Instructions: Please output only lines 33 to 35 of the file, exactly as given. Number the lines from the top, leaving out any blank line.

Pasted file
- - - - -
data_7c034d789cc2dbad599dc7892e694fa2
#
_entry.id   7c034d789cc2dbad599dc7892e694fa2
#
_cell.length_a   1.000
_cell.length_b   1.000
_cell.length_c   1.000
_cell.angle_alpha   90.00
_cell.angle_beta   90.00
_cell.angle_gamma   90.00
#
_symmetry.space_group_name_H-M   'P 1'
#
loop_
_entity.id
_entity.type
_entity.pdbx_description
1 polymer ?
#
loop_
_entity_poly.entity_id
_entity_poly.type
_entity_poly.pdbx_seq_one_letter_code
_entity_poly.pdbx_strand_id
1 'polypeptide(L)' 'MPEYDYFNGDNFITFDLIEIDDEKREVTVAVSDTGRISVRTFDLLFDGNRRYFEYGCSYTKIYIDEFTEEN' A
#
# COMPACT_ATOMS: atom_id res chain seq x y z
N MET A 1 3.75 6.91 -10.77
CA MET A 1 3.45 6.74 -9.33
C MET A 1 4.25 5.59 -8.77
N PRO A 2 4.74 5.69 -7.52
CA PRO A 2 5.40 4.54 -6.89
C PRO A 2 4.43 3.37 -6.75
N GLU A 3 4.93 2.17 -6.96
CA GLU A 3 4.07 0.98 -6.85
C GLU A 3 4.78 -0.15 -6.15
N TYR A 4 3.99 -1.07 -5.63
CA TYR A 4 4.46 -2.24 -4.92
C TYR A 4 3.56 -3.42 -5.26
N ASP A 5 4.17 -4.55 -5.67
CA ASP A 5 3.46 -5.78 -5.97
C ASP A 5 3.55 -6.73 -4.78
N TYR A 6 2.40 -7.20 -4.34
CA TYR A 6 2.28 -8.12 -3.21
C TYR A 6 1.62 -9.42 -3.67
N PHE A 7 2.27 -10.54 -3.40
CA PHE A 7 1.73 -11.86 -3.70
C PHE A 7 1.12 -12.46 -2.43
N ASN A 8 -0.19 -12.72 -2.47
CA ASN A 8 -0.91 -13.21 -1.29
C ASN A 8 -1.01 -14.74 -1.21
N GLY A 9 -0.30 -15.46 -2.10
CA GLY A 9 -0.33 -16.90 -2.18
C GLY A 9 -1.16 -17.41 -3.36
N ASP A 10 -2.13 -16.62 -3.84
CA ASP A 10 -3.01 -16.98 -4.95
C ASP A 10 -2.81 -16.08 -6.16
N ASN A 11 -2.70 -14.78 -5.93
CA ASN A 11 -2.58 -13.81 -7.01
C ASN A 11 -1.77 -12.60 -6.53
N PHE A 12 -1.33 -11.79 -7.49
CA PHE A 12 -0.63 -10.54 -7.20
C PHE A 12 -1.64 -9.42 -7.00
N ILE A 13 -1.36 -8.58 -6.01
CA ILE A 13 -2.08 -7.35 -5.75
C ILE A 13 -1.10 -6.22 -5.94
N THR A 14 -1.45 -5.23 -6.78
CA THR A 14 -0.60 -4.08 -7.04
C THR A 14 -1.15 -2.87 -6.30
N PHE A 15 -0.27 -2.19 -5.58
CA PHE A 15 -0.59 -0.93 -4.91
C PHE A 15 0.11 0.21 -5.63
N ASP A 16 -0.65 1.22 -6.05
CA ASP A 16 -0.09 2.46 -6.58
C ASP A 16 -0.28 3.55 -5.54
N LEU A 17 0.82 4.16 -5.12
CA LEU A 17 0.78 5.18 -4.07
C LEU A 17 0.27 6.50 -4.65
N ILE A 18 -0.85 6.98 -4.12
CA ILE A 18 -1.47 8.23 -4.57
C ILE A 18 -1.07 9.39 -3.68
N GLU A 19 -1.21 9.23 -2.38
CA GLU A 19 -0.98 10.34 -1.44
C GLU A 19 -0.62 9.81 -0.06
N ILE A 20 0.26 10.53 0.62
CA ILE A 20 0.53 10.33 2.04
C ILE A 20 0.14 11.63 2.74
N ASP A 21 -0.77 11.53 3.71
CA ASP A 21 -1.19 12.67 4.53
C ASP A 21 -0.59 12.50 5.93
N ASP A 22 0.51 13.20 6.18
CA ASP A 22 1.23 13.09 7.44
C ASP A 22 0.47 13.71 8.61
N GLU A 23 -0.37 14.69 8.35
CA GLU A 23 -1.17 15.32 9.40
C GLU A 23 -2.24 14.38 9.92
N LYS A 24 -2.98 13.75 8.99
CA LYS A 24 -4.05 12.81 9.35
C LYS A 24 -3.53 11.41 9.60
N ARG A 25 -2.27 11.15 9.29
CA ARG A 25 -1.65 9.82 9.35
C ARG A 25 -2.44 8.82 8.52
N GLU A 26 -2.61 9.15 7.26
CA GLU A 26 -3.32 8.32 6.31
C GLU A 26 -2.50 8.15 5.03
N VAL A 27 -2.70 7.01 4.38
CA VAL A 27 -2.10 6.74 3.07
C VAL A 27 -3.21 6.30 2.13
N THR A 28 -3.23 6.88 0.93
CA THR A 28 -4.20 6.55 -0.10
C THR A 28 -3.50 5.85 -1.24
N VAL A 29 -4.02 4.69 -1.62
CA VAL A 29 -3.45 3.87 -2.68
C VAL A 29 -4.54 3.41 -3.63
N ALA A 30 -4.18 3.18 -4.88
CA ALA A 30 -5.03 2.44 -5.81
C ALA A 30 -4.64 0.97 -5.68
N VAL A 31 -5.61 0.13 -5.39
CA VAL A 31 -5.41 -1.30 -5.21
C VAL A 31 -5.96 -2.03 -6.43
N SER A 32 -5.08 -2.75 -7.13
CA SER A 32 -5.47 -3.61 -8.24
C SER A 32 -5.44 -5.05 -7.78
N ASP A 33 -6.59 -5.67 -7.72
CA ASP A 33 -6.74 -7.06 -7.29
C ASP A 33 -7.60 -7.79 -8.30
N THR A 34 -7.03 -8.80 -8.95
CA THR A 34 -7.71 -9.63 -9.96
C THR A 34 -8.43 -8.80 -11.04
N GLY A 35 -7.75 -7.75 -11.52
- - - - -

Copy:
C PRO A 2 4.43 3.37 -6.75
N GLU A 3 4.93 2.17 -6.96
CA GLU A 3 4.07 0.98 -6.85